As part of my not-yet-done , I created a career ladder. I’m hoping that by sharing it’ll foster better career conversations. If your organization doesn’t have a career ladder, take this one! Feel free to share and modify. Just link back with attribution please. Just like online recipes, I’m going to talk at you for a little while and then get to actual career ladder at the end. Don’t worry, you can . I won’t be offended.
Side note: Based on a sample of about 20 companies, there is no real consensus on what to call these things. I’ll refer to them as Career Ladders, but other common names include: PM Competencies, PM levels, Rubrics, Job Ladders, Career Framework, Role Guidelines, Career Pathways and Career Tracks.
What is a career ladder?
Career ladders outline the skills needed for each level of product management. They’re primarily used for consistency in performance reviews and promotions across the product organization. Demonstrating the skills within a column means you are meeting expectations for that level. They’re also helpful in setting expectations for cross-functional partners.
I like to think of Career Ladders as a merging of the
Levels of your Product Management organization Core skills you expect PMs to have, Dimensions you expect PMs to mature in as they progress
Usually end up being a table with columns for PM Levels and rows for PM Skills. As you go across from column to column, you have will expect more maturity in each skill.
Career Ladders are the start of a conversation
Career ladders aren’t designed to be exhaustive and they are not a checklist to get promoted. They help set a consistent baseline for career conversations throughout your company and should be used as a starting point for career conversations. Managers and leads will have calibration processes to instill consistency in leveling.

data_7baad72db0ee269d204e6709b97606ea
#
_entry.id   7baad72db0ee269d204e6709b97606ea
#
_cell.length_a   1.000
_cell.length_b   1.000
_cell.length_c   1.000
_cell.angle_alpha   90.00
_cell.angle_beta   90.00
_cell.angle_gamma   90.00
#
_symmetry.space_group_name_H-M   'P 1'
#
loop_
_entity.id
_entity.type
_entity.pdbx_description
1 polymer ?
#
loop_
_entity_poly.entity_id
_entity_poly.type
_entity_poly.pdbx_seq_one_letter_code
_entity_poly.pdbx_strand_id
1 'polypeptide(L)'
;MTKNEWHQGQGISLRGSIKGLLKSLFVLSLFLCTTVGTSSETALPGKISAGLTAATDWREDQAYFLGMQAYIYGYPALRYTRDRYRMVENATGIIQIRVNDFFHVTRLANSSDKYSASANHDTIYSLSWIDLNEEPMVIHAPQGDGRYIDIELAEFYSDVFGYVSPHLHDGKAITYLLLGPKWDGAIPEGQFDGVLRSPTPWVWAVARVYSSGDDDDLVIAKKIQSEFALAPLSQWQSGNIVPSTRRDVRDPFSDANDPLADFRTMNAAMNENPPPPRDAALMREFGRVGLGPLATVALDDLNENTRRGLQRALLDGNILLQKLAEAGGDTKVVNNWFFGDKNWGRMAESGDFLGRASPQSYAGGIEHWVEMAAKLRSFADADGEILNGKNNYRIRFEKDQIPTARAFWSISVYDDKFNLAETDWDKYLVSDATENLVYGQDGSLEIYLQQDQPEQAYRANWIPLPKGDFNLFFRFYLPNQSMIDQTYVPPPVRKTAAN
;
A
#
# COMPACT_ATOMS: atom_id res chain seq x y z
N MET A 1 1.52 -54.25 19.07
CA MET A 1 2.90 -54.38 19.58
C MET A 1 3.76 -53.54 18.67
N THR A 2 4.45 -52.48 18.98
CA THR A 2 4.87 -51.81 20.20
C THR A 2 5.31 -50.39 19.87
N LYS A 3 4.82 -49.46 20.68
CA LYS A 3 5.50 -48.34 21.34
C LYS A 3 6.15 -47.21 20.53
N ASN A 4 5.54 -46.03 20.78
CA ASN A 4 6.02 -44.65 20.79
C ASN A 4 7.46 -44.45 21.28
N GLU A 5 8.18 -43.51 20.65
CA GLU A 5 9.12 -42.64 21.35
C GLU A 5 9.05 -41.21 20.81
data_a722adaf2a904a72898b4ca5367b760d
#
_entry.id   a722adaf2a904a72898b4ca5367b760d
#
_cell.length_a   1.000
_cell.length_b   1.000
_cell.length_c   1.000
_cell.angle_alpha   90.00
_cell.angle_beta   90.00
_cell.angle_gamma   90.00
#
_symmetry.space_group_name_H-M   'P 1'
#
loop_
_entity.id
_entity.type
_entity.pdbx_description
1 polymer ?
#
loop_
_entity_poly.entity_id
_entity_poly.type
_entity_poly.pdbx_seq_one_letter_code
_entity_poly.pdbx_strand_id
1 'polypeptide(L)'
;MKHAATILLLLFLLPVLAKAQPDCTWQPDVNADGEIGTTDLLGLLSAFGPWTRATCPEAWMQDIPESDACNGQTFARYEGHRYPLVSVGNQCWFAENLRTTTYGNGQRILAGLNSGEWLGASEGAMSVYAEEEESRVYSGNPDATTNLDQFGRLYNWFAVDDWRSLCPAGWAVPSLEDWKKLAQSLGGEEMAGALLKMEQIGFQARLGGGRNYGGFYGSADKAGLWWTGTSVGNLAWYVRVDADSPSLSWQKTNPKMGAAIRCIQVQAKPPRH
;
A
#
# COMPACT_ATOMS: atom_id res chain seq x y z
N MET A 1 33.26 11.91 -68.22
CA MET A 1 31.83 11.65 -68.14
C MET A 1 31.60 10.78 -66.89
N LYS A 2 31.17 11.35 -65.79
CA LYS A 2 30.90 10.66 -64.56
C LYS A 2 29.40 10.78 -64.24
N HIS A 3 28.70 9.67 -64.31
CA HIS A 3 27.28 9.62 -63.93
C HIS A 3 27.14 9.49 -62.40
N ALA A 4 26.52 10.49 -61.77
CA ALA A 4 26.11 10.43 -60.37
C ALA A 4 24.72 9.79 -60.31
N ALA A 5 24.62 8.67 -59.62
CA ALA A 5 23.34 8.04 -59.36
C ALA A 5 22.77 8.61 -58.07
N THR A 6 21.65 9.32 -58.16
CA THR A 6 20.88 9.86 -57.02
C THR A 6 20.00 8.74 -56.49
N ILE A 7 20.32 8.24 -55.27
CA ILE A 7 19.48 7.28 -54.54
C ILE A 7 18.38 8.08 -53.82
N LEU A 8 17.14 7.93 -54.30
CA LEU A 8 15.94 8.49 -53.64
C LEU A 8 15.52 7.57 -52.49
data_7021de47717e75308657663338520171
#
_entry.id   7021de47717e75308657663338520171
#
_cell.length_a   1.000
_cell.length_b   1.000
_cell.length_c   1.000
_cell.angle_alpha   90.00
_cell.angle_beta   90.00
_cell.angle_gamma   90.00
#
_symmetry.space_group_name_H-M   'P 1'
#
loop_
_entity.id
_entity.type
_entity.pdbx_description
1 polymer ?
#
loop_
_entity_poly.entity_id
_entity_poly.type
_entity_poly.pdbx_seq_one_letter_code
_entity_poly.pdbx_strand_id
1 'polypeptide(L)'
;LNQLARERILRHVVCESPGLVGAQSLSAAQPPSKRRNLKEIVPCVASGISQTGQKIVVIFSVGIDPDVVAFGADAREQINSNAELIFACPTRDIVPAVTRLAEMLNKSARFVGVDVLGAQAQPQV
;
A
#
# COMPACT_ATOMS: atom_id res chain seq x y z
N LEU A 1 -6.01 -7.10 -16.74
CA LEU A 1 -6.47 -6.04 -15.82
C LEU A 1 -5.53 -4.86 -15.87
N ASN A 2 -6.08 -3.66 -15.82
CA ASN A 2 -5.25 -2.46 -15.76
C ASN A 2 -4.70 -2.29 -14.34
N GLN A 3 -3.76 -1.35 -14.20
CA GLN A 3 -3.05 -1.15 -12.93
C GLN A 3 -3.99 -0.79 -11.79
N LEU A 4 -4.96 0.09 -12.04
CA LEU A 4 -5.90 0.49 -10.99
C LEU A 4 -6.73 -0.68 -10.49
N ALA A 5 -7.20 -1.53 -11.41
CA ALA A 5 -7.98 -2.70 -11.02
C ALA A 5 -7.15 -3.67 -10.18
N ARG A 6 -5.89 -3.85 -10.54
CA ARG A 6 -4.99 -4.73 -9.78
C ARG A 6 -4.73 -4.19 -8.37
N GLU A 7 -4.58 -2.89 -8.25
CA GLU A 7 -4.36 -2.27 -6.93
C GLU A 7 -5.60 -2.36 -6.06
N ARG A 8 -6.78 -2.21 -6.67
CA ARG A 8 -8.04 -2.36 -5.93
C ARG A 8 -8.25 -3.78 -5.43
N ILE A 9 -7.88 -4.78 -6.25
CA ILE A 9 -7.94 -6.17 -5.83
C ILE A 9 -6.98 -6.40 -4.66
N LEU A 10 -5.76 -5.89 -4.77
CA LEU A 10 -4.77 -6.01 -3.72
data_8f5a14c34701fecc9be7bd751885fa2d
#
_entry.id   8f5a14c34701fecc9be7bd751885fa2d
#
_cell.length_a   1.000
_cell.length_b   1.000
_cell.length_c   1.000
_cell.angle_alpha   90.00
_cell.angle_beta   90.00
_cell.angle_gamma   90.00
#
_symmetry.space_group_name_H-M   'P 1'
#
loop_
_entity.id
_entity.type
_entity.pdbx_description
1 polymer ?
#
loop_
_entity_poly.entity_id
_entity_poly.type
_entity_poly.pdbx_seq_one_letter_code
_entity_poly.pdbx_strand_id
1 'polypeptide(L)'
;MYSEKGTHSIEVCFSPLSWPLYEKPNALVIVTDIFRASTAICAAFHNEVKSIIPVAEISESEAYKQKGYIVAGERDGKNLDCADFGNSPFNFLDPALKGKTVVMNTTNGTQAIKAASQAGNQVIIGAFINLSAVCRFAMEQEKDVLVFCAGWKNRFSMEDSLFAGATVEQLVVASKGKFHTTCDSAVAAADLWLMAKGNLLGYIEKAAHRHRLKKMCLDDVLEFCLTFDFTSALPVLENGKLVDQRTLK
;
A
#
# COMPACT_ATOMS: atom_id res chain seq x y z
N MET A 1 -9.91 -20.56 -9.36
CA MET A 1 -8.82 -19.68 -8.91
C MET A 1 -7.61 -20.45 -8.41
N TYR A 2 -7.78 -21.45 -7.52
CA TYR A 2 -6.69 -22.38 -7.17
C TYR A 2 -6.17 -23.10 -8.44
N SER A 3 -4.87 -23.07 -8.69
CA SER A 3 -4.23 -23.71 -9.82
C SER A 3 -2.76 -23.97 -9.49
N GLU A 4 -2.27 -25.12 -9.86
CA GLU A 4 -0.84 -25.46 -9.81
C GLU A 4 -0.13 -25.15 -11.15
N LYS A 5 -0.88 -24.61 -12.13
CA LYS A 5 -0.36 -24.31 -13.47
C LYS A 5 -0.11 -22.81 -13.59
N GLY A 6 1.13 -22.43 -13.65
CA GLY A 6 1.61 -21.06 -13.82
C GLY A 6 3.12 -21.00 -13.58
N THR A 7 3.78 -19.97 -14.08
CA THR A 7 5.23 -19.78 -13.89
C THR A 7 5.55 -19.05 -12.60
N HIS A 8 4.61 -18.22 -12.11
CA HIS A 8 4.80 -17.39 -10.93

This varies company to company, but promotions typically happen when you have demonstrated the ability to perform at the next level for 3-6 months.
Product Management Levels
Usually you have two tracks for PMs where you can switch over into management around level 5. Sometimes there is something like an interim or entry level management position at level 4 to ease someone in before promoting them into a full time manager role. Ideally your career ladder highlights differences between the IC and Management tracks for the higher levels.
In my career ladder I only went up to Level 5 (Staff and Group Product Managers) in my career ladder but you can go all the way up to Chief Product Officer if you want.
Product Management Skills
Your company may choose to highlight different skills or put them into different groupings. There’s often some overlap between groupings. You will need to have very clear distinctions for each skill as you go from level to level. And you’ll need to show how these skills mature along your chosen dimensions.
Other common dimensions include Autonomy and Complexity. In my example I’ve chosen to have autonomy be a part of Ambiguity and Complexity as a part of Scope.
Product Manager Career Ladder
Staff PM (IC) or Group PM (Manager)
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